It was a simple word scrawled in the corner of the vision screening form. The La Plata Lions Club offered free vision screenings earlier this year at my children’s daycare, and Ollie’s test had come back abnormal.
“What does that mean?” I’d pressed my husband. Spencer knew nothing more than I did — just that Ollie had been “referred” for a full eye exam based on the screening. We had to take it from there.
I’m embarrassed to say it took us several months to follow up. Why, you ask? We saw little to suggest Oliver had vision problems. We’d noticed nothing more serious than the occasional squint. He was writing, reading, playing, and watching TV with nary a complaint.
In hindsight, of course, Ollie wouldn’t have mentioned it; he didn’t know anything else, nor understand what he was seeing. Or how little of it he was seeing.
I finally set him up with our family’s longtime optometrist — the same doctor who prescribed my first pair of Sally Jessy Raphael-style red glasses in third grade. I really didn’t think anything was wrong, but wanted to make sure.
Dr. C has a soothing demeanor I knew would jive well with an energetic 4-year-old. When the week of Ollie’s appointment arrived, I began talking up the whole experience. We get to check out cool machines! It’s easy and fun! I tried to stuff my nervousness down as deeply as I could, where my son would never see.
Oliver is full of questions. He must have asked me 12 times if Dr. C had “laser shots” (not sure where the “laser” part comes in). I told him no, no shots, which was true. And then I told him again. And again.
It’s OK — I get it. There’s little in life that kids can control, and Ollie likes to have all the information he can gather to feel comfortable. He needs to be prepped. If I walk Oliver through “the plan,” he immediately repeats it back — and we must stay on course, no matter what.
It takes time to get to know our children, doesn’t it? They start out as these tiny, sleepy strangers, perplexed at having entered our world. And in time, their personalities mold those tiny features into looks of delight, annoyance, surprise. I know my son well enough now to set us up for success. We talked through what to expect — and thankfully, he cooperated.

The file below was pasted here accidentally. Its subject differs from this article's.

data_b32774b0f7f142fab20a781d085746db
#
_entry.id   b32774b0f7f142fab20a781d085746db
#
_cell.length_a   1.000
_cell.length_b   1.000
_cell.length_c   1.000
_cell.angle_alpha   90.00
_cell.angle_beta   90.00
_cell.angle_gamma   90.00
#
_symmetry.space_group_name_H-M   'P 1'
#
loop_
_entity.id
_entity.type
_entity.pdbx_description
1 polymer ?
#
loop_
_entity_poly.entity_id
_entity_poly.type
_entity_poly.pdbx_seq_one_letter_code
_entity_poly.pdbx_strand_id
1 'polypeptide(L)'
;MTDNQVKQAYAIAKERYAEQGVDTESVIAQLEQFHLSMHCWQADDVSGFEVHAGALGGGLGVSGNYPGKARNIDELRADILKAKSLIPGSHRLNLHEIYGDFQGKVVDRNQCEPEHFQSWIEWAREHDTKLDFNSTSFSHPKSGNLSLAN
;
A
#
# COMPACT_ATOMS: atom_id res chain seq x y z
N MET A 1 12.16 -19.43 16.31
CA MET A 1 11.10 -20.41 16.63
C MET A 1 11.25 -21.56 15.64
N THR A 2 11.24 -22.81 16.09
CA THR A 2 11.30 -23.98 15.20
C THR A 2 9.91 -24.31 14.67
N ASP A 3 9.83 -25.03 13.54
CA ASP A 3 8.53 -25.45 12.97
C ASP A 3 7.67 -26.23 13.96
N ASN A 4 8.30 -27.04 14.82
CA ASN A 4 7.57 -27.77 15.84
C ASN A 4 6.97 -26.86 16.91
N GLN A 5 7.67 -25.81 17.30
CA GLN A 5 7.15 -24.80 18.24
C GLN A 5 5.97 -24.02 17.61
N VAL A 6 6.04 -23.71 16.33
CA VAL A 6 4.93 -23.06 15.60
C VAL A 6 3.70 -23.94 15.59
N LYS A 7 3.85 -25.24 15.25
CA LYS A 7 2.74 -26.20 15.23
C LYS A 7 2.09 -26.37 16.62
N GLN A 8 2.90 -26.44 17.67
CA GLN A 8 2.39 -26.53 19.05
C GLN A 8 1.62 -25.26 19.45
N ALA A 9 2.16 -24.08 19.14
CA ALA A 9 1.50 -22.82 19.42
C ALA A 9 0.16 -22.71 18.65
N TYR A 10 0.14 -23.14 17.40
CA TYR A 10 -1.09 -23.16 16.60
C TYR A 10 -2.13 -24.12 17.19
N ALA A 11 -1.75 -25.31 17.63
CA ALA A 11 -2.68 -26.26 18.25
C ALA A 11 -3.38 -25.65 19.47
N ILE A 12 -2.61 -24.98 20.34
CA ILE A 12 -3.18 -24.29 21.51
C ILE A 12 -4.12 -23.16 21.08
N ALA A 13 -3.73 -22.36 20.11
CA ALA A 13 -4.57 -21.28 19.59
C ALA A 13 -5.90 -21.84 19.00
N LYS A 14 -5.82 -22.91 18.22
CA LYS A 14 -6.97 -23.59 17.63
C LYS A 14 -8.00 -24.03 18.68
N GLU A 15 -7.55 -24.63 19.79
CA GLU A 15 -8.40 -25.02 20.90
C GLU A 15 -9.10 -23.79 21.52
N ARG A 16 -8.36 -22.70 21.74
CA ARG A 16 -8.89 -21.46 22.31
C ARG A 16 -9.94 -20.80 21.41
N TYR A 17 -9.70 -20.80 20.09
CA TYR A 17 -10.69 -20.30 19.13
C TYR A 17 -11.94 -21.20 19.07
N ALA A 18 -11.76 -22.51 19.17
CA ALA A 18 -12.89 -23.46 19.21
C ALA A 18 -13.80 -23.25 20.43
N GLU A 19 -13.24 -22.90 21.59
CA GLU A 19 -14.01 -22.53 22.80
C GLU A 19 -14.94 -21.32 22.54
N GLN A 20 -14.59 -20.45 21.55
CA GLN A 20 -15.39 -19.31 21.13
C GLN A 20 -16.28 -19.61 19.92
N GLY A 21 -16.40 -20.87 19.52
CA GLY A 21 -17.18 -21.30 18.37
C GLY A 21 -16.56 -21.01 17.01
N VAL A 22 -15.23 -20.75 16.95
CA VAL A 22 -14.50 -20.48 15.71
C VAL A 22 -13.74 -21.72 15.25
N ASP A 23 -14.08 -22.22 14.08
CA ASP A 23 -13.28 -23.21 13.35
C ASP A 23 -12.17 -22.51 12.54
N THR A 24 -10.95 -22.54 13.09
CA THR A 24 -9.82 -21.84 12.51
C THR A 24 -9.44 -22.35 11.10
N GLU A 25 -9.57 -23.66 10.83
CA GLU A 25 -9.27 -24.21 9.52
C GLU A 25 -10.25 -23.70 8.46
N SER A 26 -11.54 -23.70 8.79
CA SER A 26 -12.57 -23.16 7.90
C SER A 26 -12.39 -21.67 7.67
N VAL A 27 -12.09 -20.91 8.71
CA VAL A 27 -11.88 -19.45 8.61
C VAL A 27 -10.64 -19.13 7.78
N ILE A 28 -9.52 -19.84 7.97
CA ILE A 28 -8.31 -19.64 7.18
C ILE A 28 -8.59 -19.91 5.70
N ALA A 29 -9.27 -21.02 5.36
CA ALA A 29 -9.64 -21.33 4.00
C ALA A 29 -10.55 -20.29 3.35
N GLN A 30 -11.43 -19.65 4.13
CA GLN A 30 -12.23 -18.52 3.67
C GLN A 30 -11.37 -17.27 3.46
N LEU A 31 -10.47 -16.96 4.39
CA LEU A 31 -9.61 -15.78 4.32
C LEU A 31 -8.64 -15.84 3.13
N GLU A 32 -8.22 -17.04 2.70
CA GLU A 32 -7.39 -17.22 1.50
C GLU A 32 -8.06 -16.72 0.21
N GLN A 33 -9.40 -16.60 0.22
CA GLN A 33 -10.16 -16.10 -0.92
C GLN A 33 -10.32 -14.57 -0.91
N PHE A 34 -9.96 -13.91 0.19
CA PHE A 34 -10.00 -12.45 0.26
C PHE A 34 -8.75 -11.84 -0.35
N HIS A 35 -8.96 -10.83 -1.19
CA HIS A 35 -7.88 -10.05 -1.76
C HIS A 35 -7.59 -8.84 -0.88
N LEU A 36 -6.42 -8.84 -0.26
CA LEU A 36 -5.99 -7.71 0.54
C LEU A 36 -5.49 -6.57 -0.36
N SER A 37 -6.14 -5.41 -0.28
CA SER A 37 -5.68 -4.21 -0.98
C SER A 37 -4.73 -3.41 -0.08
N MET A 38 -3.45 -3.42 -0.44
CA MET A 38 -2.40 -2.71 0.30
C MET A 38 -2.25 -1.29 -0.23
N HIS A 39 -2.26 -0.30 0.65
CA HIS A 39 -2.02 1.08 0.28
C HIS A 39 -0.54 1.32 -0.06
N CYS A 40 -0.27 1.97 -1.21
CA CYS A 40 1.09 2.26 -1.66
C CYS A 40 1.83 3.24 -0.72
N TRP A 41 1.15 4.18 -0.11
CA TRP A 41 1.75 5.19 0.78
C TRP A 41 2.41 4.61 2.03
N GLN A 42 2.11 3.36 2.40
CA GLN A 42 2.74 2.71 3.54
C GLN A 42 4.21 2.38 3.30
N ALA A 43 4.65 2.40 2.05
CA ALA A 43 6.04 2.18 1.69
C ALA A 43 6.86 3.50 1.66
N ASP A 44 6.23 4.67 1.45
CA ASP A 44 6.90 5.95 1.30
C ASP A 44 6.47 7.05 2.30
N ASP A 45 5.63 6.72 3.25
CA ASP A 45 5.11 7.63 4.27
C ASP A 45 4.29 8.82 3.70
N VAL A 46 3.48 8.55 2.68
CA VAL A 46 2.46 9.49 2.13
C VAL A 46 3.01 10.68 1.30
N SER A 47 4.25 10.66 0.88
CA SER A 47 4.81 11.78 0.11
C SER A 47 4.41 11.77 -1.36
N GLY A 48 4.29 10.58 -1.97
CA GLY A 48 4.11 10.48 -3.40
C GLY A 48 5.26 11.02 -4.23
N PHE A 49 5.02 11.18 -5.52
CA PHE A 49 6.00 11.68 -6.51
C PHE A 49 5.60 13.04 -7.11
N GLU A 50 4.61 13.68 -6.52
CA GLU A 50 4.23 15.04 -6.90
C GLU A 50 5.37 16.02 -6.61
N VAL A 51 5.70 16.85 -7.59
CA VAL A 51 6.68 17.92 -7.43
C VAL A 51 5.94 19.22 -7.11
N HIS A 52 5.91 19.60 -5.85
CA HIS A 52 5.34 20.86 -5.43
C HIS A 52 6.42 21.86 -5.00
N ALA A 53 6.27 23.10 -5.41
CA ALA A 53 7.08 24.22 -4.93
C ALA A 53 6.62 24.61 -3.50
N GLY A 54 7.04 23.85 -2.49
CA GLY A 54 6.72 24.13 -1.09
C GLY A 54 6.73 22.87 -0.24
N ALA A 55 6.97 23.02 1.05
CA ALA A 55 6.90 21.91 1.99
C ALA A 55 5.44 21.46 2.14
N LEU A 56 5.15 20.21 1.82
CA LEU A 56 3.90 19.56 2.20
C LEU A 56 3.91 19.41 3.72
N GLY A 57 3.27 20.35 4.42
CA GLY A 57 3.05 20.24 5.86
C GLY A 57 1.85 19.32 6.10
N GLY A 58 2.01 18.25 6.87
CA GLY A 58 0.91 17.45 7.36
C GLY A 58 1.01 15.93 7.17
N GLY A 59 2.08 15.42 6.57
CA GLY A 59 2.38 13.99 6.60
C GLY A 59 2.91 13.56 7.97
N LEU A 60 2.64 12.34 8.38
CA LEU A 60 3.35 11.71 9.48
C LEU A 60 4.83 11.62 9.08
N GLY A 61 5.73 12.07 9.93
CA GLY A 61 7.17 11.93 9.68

As Dr. C continued with the exam, I knew we weren’t walking out of there “empty-faced,” if you will. That wasn’t my first rodeo. I’ve worn glasses and/or contacts for 25 years. My vision is horrible, but my husband’s sight is perfect . . . somehow I just assumed our children would take after Spence.
Finally, Dr. C turned to me. “Well, this is one far-sighted guy,” he said.
The conversation was a blur (!), but Ollie apparently has a major focusing issue — so major that Dr. C stressed his eyes have to work very hard to see clearly at all. I was so surprised that I only realized I should be taking notes halfway through his talk.
We’d noticed a little squinting . . . but certainly nothing to suggest our son could barely see.
With Ollie’s fresh prescription, we went to choose a pair for full-time wear. I asked for the most durable option they had. My preschooler was stoked — stoked! — to be picking out glasses. I felt like I was going to cry. How had we not noticed that Oliver had such serious vision problems? And how the heck was I going to convince a child who never stops moving that he needs to be careful and keep these things on his face?
When we came back a week later to pick up his order, Ollie was shaking with excitement. He’d asked me daily if his glasses were ready. Watching him slip them on for the first time, his brown eyes were huge — literally and metaphorically. Ollie’s mouth fell open, and he blinked at me in surprise.
“Hi,” I waved. “Can you see me?”
Ollie nodded, awestruck, and my own eyes filled with tears.
With the particular issue Ollie has, Dr. C said it’s remarkable that the preschool vision screening picked up anything abnormal — so thank you, La Plata Lions Club, for offering this free service to our kids!
Oliver is seeing so much better; to my surprise, we barely had to remind him to keep his glasses on at home. He was excited to show his friends at school on Monday . . . and I was so anxious to hear how the day went.
It really is a whole new world.